You'd need a rule for a proof step based on an or, something like "if we can get from $x$ to $z$, and we can get from $y$ to $z$, then we can conclude $z$ is a consequence of $x \lor y$. Also needed are rules such as: from $u$ we can derive $u \lor v$ for whatever $v$ we want.
case 1) assume $p$. Bring down next $ \lnot p \lor \lnot q$, and use some rule to arrive at $\lnot q$. Now combine the case assumption $p$ with this and get to $p \land \lnot q$, and finally use the rule about placing any other statement with this in an or to arrive at the conclusion for case 1 of $(p \land \lnot q) \lor (\lnot p \land q)$
case 2) assume $q$. This time bring down $\lnot p \lor \lnot q$ and after a few steps get again the same conclusion $(p \land \lnot q) \lor (\lnot p \land q)$ as case 1 produced.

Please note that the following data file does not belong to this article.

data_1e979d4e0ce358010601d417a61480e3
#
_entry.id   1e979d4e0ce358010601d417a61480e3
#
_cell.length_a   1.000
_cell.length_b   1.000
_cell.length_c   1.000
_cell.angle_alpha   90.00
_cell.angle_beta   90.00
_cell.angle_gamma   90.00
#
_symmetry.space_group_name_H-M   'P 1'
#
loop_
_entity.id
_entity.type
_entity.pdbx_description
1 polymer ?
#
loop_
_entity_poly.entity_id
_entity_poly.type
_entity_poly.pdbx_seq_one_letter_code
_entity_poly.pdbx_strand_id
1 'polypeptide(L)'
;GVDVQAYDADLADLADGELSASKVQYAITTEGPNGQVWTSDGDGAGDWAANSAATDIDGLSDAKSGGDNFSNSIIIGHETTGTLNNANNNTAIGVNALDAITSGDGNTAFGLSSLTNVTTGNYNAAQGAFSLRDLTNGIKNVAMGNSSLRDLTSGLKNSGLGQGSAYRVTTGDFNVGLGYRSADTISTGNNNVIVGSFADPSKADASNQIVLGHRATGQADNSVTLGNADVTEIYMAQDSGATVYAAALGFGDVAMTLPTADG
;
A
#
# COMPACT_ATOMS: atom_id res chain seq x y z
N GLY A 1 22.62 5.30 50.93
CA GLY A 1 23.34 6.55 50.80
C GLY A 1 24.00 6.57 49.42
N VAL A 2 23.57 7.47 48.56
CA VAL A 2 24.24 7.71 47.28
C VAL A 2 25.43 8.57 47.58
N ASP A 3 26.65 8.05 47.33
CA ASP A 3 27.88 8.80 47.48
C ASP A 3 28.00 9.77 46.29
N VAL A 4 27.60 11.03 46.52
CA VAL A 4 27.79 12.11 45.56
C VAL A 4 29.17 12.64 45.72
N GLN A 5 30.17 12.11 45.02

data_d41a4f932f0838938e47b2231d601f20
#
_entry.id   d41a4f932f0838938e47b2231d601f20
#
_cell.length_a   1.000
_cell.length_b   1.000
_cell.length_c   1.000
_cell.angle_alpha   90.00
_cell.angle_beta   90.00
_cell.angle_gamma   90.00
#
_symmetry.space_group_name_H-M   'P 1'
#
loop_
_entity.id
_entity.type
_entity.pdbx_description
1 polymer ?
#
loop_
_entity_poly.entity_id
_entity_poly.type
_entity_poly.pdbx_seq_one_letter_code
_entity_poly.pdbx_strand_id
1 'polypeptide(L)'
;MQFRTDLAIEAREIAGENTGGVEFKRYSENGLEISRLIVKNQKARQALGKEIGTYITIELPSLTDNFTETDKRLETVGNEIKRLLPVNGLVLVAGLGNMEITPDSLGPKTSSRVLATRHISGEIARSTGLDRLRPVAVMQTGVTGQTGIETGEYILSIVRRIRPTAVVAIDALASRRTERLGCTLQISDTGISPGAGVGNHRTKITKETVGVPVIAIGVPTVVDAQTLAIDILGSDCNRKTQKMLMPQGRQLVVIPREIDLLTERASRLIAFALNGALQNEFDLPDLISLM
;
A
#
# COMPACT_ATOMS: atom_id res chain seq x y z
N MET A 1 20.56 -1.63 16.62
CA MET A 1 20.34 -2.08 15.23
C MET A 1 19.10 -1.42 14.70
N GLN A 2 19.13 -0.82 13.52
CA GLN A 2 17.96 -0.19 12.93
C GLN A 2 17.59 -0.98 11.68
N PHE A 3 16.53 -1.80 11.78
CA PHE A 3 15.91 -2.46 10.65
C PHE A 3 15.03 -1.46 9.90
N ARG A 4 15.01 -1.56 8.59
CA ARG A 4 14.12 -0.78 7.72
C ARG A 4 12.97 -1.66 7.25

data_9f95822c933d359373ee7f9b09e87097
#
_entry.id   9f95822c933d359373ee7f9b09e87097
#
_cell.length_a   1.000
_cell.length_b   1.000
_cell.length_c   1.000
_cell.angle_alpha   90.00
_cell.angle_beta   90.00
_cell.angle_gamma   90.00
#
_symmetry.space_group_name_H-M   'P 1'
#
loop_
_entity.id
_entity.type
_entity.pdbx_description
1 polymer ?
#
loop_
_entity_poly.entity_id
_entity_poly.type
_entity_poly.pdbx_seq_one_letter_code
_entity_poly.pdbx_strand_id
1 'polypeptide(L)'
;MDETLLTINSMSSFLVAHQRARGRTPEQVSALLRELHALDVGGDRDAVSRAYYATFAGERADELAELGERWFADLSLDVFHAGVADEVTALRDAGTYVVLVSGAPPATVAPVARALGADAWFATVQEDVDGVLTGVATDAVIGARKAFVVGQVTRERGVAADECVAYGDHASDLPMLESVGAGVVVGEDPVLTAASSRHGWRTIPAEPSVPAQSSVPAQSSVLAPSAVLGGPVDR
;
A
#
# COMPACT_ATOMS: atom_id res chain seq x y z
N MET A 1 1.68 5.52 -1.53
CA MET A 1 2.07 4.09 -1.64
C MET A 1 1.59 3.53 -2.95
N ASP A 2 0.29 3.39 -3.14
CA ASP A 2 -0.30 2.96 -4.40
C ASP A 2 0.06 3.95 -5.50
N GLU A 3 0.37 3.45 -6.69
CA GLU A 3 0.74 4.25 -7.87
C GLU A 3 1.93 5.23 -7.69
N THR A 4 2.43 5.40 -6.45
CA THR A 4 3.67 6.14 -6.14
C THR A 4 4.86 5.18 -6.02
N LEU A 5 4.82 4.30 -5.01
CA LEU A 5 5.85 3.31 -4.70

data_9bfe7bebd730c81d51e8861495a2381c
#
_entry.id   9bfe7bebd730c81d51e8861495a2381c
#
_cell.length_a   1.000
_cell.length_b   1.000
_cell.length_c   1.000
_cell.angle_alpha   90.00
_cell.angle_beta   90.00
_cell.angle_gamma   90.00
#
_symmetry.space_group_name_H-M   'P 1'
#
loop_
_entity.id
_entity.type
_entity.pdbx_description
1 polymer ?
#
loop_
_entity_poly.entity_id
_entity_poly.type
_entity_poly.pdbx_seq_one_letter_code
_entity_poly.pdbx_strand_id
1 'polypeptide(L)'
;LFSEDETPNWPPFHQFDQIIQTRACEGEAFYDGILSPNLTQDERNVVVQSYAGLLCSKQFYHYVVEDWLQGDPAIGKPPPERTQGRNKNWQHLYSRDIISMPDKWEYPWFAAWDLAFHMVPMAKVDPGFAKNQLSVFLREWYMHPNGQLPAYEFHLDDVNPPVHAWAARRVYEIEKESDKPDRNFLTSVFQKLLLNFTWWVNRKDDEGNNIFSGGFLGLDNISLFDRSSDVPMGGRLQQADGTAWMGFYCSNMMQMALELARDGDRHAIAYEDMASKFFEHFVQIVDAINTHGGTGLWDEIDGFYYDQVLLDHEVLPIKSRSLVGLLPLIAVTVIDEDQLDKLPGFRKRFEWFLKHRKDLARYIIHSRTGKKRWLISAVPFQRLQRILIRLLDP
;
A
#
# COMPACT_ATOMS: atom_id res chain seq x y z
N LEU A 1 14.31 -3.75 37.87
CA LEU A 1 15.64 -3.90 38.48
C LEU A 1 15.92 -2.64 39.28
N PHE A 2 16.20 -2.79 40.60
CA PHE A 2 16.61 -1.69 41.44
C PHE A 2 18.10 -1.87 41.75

Now looking at the two deductions of the same final $(p \land \lnot q) \lor (\lnot p \land q)$, one ("case 1") from $p$ and the other ("case 2") from $q$, you can put these two together and say you have shown that $(p \lor q) \land (\lnot p \land \lnot q)$ implies $(p \land \lnot q) \lor (\lnot p \land q).$
There are some details left out, which need to be filled in by using whatever deduction rules your version of "natural deduction" might be. But I believe the above is a general framework for the proof. Some versions use numbered lines in the proof, and refer to previous line numbers and rules used to fully justify the overall proof.